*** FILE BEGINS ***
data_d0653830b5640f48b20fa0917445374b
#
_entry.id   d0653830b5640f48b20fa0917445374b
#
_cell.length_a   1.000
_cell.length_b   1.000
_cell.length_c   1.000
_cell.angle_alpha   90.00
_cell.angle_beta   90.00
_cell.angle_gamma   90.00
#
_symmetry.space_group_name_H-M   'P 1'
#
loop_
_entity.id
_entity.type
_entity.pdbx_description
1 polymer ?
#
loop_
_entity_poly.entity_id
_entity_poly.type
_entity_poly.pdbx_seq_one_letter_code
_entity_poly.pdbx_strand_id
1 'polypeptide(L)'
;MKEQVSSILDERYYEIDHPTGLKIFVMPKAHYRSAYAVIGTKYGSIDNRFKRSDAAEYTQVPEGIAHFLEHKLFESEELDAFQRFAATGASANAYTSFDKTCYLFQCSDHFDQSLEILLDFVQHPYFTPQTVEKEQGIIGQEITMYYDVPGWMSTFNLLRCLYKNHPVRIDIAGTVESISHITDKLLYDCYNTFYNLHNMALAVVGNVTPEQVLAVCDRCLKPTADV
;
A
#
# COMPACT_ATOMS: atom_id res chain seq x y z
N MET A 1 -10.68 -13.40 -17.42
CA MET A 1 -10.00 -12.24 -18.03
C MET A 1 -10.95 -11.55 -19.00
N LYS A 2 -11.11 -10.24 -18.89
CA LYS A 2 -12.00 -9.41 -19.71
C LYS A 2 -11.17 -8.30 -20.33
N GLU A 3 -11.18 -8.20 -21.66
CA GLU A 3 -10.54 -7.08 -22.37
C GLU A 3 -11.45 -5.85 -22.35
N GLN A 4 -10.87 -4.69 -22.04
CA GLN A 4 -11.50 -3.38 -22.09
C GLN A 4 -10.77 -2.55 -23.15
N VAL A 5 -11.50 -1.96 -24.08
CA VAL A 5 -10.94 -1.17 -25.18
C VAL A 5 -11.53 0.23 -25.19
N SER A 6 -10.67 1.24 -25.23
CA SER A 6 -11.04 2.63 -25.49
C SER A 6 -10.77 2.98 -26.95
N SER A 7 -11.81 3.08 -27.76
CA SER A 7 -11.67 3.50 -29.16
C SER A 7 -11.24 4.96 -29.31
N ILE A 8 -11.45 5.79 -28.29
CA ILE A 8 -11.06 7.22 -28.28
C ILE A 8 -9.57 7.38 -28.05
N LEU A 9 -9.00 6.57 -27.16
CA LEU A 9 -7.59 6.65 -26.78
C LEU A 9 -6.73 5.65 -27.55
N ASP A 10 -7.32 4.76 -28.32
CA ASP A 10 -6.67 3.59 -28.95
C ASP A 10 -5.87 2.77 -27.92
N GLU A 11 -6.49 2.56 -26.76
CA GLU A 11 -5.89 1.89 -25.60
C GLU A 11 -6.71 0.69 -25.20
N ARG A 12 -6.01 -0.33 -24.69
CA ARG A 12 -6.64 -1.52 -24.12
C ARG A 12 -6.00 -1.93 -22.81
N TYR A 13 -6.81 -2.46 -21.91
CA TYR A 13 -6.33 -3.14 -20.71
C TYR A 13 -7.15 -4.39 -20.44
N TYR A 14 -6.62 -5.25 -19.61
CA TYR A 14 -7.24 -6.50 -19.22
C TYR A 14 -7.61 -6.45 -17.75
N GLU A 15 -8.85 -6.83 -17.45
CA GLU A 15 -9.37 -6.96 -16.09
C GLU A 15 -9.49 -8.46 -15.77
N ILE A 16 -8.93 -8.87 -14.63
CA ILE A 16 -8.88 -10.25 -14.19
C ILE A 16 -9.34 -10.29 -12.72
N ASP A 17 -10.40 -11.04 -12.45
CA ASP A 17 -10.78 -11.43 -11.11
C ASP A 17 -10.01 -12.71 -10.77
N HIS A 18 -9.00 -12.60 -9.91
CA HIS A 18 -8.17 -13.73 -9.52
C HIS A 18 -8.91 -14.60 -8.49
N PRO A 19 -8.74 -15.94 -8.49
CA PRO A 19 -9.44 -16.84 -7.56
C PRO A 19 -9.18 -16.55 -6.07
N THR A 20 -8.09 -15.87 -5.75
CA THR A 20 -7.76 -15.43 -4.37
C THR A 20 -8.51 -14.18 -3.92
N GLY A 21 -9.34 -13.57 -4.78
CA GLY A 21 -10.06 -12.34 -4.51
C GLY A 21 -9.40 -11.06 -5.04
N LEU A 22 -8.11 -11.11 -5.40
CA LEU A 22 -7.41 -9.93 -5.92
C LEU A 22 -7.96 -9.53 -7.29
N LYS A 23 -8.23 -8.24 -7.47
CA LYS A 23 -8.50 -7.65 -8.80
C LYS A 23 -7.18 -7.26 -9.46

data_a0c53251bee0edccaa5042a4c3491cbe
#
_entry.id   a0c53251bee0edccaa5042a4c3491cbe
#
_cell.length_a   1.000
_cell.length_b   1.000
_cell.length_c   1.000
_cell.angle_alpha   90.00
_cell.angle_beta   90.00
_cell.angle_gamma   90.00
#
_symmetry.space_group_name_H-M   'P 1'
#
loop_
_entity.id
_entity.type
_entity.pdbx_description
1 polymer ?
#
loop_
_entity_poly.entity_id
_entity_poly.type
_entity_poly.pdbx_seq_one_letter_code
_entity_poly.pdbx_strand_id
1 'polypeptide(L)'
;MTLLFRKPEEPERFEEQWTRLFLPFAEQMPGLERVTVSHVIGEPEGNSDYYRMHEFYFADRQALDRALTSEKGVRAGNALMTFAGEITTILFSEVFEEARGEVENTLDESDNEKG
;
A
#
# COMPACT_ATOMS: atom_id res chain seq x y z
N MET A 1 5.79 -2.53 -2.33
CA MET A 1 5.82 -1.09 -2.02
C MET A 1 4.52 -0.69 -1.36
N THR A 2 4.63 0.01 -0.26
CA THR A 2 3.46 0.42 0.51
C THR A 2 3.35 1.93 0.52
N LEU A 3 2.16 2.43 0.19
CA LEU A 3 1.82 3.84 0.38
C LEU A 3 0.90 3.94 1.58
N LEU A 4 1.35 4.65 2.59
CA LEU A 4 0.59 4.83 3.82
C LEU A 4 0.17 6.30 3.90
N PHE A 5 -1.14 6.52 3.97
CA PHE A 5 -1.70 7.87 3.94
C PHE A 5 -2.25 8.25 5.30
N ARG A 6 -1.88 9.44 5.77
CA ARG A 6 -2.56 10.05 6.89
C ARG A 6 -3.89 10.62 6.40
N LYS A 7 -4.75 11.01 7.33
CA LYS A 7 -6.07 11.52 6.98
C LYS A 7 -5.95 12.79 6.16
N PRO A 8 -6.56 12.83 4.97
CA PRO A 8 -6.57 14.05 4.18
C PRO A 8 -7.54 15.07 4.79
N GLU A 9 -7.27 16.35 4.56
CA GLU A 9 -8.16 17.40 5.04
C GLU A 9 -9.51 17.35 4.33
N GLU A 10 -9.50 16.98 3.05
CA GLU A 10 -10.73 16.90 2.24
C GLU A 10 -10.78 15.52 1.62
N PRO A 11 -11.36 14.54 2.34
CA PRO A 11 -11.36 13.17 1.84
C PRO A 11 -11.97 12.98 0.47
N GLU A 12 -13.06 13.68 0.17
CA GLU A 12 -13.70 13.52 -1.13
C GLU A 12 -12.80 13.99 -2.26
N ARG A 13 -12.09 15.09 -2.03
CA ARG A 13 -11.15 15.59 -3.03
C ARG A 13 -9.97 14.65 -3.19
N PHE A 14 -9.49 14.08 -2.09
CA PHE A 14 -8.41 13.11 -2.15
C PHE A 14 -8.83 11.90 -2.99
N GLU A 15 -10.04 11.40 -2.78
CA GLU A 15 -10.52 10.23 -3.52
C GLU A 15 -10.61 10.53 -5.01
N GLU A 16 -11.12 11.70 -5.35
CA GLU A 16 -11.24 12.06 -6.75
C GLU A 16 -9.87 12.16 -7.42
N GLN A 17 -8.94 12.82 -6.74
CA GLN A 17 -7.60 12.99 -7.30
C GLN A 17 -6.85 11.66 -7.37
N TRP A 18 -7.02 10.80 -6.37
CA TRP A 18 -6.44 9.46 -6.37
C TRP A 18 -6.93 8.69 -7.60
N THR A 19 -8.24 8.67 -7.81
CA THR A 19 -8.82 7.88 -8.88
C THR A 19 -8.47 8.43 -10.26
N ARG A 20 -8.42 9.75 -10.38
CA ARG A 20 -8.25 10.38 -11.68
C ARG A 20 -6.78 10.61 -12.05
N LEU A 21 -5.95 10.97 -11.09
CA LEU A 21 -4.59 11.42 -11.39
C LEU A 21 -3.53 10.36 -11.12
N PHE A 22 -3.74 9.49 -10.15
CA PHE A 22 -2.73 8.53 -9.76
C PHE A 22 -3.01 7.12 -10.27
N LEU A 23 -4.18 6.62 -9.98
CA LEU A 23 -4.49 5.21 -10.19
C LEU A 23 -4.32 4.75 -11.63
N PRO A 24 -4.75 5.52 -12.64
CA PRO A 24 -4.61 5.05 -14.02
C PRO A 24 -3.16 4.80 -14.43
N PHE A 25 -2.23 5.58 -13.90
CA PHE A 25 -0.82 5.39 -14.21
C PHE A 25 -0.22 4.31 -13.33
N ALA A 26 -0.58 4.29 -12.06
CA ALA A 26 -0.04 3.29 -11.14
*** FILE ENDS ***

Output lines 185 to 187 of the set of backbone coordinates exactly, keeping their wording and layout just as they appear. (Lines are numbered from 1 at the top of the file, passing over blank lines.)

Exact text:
CA THR A 19 -8.82 7.88 -8.88
C THR A 19 -8.47 8.43 -10.26
N ARG A 20 -8.42 9.75 -10.38